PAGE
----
Today is the fast of Gedalia, a fast-day instituted by the Rabbis to remember the assassination of Gedalia Ben Ahiqam, the governor of Israel during the days of Nebukhadnetzar, King of Babylonia. The fast is observed on the 3rd of Tishri, the day after Rosh haShana. This year, because Rosh haShana was followed by Shabbat, we fast today, the 4th of Tishri.
When Nebukhadnetzar destroyed the Temple (586 BCE) and exiled the Jews to Babylonia, he allowed a few Jews (mainly poor farmers) to remain in Israel and work the land. He appointed Gedalia Ben Ahiqam as their governor. Many of the exiled Jews were planning to return shortly from Babylon to Israel to work the land under the auspices of the king of Babylonia, hoping that eventually the Babylonian King (or his successor) would allow all the Jews to reestablish again in their land.
A Jew from Davidic descendant, Yishma’el Ben Netania, was opposed to the appointment of Gedalia because he did not belong to the Davidic dynasty. And he conspired to assassinate him. Simultaneously, Ba’alis, the King of Amon (=today Jordan) knew that a Babylonian appointed governor, Gedalia, would mean an easier access for the Babylonian to conquer Amon. Ba’alis then encouraged Yishma’el Ben Netania to assassinate Gedalia. In the seventh month (Tishri) Yishma’el and a group of men came to Gedalia in the town of Mitzpa where they were cordially welcomed with the honors due to descendent of Davidic dynasty. Gedalia had been warned of his guests murderous intent, but he refused to believe his informants, convinced that a Jew would never kill another Jew and compromise their hopes for redemption. However, Yishma’el and his men murdered Gedalia together with the Jews who had joined him in Mitzpa and numbers of Babylonians whom Nebukhadnetzar had left with Gedalia. Fearing the vengeance of the Babylonian king, the few Jews that were left in Israel to work the land fled to Egypt. And Israel remained virtually without Jews. Thus, the exile of the people of Israel from its land reached its highest peak. And the hopes for returning to the land vanished.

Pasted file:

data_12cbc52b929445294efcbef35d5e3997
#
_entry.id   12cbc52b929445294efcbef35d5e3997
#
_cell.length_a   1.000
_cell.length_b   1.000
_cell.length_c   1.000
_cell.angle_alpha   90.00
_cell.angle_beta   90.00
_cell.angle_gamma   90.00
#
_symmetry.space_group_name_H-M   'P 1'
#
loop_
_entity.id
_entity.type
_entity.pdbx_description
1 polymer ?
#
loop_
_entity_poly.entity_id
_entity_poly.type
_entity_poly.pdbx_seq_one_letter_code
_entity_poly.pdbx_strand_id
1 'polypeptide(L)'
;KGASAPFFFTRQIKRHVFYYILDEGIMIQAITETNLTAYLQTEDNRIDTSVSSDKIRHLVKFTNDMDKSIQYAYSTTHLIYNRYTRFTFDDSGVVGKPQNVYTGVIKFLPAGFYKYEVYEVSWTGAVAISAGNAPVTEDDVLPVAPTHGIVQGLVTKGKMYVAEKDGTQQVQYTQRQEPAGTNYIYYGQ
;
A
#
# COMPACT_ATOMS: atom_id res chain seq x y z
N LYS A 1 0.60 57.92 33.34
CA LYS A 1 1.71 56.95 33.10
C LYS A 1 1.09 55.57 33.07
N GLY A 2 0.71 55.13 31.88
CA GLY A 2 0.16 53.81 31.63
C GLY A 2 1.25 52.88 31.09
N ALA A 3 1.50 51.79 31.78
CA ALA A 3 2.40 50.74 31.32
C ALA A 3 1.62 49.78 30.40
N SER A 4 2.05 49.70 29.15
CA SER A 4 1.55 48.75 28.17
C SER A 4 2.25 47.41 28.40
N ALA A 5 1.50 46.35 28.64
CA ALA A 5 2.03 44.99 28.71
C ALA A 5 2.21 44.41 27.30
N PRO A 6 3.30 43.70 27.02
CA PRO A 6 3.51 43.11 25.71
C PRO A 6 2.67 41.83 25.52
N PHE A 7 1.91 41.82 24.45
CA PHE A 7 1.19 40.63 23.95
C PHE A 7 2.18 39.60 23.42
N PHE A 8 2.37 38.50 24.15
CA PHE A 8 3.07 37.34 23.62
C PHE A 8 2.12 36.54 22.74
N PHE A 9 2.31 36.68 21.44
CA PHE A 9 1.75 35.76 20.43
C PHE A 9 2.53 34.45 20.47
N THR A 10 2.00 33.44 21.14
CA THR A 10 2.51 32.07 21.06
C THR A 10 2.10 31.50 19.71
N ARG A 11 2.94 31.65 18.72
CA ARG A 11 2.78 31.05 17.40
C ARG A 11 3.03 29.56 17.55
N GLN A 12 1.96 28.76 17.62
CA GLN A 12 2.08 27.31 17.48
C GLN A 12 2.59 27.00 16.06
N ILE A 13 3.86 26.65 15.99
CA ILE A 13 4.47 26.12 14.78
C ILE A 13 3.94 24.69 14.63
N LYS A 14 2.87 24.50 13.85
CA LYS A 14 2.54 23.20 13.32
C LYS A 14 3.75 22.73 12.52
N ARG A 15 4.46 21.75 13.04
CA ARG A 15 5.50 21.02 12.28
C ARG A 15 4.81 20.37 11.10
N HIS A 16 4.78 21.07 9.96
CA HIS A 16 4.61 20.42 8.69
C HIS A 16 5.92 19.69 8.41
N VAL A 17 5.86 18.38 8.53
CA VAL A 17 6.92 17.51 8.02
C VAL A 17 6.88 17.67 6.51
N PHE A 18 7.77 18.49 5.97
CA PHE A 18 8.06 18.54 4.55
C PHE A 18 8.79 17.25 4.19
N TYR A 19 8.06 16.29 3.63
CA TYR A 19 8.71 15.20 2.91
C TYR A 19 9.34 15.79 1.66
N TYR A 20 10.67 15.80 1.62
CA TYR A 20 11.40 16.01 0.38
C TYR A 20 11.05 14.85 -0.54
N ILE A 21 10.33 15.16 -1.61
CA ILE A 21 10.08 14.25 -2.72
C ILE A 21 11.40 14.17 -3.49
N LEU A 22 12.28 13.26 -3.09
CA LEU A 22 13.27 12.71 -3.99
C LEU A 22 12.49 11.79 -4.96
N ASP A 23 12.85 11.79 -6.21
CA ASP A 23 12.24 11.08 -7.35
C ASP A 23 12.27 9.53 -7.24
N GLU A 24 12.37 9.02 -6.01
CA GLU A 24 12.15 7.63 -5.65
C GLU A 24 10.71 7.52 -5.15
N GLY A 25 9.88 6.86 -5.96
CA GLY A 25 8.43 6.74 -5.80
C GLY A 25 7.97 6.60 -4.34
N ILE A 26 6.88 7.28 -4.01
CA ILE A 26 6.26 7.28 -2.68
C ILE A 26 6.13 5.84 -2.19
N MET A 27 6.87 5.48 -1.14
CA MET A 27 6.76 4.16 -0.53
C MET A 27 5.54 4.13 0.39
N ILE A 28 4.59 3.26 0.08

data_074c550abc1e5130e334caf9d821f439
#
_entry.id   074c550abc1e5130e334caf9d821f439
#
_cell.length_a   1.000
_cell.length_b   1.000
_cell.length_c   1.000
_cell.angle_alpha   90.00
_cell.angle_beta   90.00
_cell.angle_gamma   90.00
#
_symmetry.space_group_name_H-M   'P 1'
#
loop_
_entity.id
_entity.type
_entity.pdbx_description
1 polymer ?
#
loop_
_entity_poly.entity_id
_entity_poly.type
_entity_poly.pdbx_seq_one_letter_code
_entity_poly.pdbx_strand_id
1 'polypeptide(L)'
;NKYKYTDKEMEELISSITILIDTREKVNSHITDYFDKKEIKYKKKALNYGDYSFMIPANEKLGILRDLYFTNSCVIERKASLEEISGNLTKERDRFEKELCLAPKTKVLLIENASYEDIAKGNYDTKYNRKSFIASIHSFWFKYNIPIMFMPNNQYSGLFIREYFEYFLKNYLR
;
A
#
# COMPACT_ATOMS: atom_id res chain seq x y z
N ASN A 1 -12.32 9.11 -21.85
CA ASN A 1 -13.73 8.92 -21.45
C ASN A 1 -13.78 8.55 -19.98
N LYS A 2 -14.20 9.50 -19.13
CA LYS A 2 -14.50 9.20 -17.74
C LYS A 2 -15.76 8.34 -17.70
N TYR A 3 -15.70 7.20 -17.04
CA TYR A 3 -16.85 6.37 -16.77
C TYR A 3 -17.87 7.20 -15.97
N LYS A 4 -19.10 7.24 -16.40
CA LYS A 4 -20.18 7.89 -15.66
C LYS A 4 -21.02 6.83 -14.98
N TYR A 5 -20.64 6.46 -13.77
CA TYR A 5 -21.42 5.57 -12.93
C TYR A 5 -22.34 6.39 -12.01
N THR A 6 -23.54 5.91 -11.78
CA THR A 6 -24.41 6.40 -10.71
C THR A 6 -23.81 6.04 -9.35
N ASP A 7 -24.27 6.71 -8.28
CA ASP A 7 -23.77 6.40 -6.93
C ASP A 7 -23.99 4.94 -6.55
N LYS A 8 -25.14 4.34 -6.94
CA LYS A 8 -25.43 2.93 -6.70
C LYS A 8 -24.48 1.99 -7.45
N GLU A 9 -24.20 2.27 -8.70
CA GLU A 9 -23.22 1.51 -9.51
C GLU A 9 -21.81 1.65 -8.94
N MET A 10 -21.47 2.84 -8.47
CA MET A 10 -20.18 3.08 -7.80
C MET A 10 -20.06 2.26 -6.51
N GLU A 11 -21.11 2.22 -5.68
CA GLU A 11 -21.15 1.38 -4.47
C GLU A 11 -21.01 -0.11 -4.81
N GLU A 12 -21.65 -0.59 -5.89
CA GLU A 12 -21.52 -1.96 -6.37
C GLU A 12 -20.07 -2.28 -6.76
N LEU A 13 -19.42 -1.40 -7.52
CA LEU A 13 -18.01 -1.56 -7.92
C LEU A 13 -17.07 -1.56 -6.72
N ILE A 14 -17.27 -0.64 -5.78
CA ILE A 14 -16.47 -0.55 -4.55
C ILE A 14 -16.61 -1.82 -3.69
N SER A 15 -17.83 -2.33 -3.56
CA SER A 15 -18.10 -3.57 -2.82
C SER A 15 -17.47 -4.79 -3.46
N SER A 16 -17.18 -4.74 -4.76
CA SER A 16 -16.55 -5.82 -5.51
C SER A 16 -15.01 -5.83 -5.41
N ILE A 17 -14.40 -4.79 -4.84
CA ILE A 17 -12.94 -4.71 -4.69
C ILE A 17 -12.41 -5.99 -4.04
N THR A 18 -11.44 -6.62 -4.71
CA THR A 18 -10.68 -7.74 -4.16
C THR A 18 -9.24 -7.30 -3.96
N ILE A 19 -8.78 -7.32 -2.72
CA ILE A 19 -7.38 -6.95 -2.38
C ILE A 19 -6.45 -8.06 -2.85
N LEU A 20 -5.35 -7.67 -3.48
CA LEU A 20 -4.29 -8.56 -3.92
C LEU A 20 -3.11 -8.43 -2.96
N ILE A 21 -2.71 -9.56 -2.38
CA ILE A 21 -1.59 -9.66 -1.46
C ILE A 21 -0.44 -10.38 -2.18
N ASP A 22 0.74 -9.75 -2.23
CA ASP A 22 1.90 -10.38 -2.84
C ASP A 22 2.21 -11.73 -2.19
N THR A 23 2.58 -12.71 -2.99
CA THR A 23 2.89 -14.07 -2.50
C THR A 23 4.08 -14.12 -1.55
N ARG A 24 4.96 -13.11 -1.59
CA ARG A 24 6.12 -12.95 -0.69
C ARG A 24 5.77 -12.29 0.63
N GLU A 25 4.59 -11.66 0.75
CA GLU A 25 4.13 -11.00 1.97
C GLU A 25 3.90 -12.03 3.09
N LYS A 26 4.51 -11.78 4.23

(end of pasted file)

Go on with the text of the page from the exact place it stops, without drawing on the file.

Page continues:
In remembrance of this tragedy our Sages instituted the Fast of Gedalia.
The fast is observed today from daybreak till nightfall ( 7.37 pm , NYT).
Who is exempted from fasting today?
Minors: boys under 13 and girls under 12 years old are completely exempt from fasting.
Nursing women: According to the Sephardic Minhag, after giving birth women are exempted from fasting for 24 months, even if they are not actually nursing their baby.
Pregnant women are exempt from fasting today.
A person who feels ill, or who experiences symptoms of flu or fever, or a person with a chronic disease, such as diabetes, should not fast today.
Elders should consult with their physicians if the fast will not affect their health. If it will, they are exempted (and in some cases, prohibited) from fasting